Public sees Wheeling Police Department space needs

WHEELING — The Secret Service needed to coordinate plans with the Wheeling Police Department prior to President Donald Trump’s visit last Saturday, but there was no place large enough in its headquarters for more than four people to meet at once.

Parties involved with security planning instead met in the nearby auditorium at West Virginia Northern Community College, according to Police Chief Shawn Schwertfeger.

“It’s very embarrassing, and it doesn’t have to be that way,” he said.

Fifteen people turned out for the first of five open houses scheduled at the police station this month to get a first-hand look at why city officials say the city needs a new public safety building.

Those on the tour expressed shock at what they saw.

“It’s not attractive,” said Lynne Sommer. “A person should be able to work in a place that’s at least somewhat attractive.”

Others present remarked it should at least be more functional, safe and secure.

“I didn’t expect to see this,” said Celia Stewart. “It’s amazing. People have to come to see it to believe it.”

On Nov. 6, Wheeling voters will decide on a $22 million bond issue to build a new public safety building downtown. The levy would cost the average homeowner about $105 annually, according to information provided by the city.

“I totally get it that the taxpayer feels the burden,” Schwertfeger said. “But there was never a need more than this.”

The public saw there is limited space for evidence in the police station. Until it can be officially catalogued and stored in a small evidence room, evidence such as marijuana and other narcotics is placed in lockers in a small office near where officers work.

It typically takes two days for evidence to be processed, and the officers breathe in the aroma until it is stored.

“I once tripped over a (recovered) snow-blower here for three weeks because there was no place else to put it,” Schwertfeger said.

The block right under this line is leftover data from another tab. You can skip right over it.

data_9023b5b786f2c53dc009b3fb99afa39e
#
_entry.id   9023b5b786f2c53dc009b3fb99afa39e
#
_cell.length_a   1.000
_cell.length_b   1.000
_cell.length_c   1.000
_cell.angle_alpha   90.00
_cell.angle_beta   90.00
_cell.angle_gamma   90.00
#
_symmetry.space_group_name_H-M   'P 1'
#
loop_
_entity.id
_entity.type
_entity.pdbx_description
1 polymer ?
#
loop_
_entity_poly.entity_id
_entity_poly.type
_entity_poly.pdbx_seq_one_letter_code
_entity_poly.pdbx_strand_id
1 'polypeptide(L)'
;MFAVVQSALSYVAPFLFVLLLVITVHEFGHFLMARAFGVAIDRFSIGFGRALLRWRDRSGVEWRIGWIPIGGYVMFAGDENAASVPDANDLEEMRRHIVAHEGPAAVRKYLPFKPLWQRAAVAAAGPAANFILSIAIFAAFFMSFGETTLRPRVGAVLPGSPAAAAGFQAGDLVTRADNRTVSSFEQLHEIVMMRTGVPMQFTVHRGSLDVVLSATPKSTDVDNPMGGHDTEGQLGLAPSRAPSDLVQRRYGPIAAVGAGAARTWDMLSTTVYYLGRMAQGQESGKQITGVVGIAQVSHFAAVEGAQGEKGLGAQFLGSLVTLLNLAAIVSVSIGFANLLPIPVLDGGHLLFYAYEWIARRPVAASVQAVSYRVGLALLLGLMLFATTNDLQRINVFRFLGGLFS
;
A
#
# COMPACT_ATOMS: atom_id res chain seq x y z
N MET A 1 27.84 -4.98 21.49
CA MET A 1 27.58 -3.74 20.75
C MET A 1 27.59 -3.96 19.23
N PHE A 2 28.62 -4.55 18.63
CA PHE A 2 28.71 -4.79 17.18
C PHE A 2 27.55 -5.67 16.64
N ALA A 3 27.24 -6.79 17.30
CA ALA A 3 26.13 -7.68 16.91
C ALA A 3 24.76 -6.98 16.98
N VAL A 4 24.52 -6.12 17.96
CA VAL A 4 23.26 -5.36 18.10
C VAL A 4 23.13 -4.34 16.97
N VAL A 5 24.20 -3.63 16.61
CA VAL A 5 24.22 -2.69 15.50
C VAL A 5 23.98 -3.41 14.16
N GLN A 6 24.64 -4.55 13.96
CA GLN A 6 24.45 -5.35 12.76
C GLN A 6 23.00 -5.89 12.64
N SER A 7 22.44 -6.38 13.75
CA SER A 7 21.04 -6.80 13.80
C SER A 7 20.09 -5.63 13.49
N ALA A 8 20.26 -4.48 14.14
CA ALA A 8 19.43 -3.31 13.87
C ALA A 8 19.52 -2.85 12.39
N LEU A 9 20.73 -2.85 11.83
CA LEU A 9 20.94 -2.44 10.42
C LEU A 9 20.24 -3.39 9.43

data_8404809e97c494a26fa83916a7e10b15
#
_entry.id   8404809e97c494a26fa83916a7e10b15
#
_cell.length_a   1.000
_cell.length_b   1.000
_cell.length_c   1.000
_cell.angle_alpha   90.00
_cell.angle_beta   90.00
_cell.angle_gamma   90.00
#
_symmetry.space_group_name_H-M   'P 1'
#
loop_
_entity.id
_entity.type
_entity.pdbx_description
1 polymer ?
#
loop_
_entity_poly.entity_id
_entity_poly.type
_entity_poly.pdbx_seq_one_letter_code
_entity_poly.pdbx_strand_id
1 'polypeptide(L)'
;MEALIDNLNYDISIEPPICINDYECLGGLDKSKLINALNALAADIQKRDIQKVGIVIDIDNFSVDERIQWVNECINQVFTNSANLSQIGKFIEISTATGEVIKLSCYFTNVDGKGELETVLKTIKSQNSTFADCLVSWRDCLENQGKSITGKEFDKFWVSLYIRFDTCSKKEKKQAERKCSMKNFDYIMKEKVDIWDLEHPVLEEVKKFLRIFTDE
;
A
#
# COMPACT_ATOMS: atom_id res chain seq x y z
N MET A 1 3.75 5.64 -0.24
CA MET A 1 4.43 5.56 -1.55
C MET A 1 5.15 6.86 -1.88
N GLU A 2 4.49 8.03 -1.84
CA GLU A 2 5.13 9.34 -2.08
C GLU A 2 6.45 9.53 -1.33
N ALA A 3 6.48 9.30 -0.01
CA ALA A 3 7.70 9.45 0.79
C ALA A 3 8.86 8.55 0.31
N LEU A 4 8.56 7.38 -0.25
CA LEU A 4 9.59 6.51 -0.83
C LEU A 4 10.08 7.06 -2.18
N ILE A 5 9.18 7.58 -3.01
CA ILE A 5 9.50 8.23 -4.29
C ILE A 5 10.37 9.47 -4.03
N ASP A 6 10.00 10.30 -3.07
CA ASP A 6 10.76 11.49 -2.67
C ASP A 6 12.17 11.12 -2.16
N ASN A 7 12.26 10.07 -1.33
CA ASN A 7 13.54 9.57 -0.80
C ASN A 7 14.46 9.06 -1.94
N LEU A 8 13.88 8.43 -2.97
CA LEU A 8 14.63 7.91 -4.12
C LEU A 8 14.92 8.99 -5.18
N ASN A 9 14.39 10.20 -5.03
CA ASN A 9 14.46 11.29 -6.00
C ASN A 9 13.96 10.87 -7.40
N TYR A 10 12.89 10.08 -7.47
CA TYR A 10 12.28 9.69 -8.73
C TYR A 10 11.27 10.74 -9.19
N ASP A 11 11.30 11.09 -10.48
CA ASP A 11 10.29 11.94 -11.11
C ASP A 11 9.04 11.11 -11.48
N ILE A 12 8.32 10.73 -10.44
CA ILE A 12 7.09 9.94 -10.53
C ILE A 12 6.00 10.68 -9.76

Recovered bicycles also line hallways in the police station.

There is no female restroom in the police station. Female officers and civilians who work there are forced to use a public restroom outside the station within the City-County Building. When the building is closed off during evening and weekend hours, women must take a long circuitous route to the restroom.

Women detained at the station aren’t taken to the public restroom. Instead, they use the same men’s restroom used by male police officers. One of the two stalls in the room is designated “officers only.”

Schwertfeger also pointed out there is no lunch room in the police station. Officers often eat their lunch in the booking room sitting at a table “where an officer may have been testing for Fetanyl just 12 hours before.”

Future police station tours are set for 6 p.m. Oct. 10; 11 a.m. Oct. 13; 7 p.m. Oct. 16; and 5:30 p.m. Oct. 25.

Those wishing to attend are being asked to register online at or call (304) 234-3732.

The Wheeling Police Station consists of 4,650 square feet of space. The new Marshall County Sheriff’s Department facility has about 26,000 square feet, according to Schwertfeger.

The proposed public safety building, as designed, would provide the police department 18,770 square feet of space. The Wheeling Fire Department would have 24,510 square feet. There also would be 13,445 square feet of shared space in the three-floor, 56,725-foot building.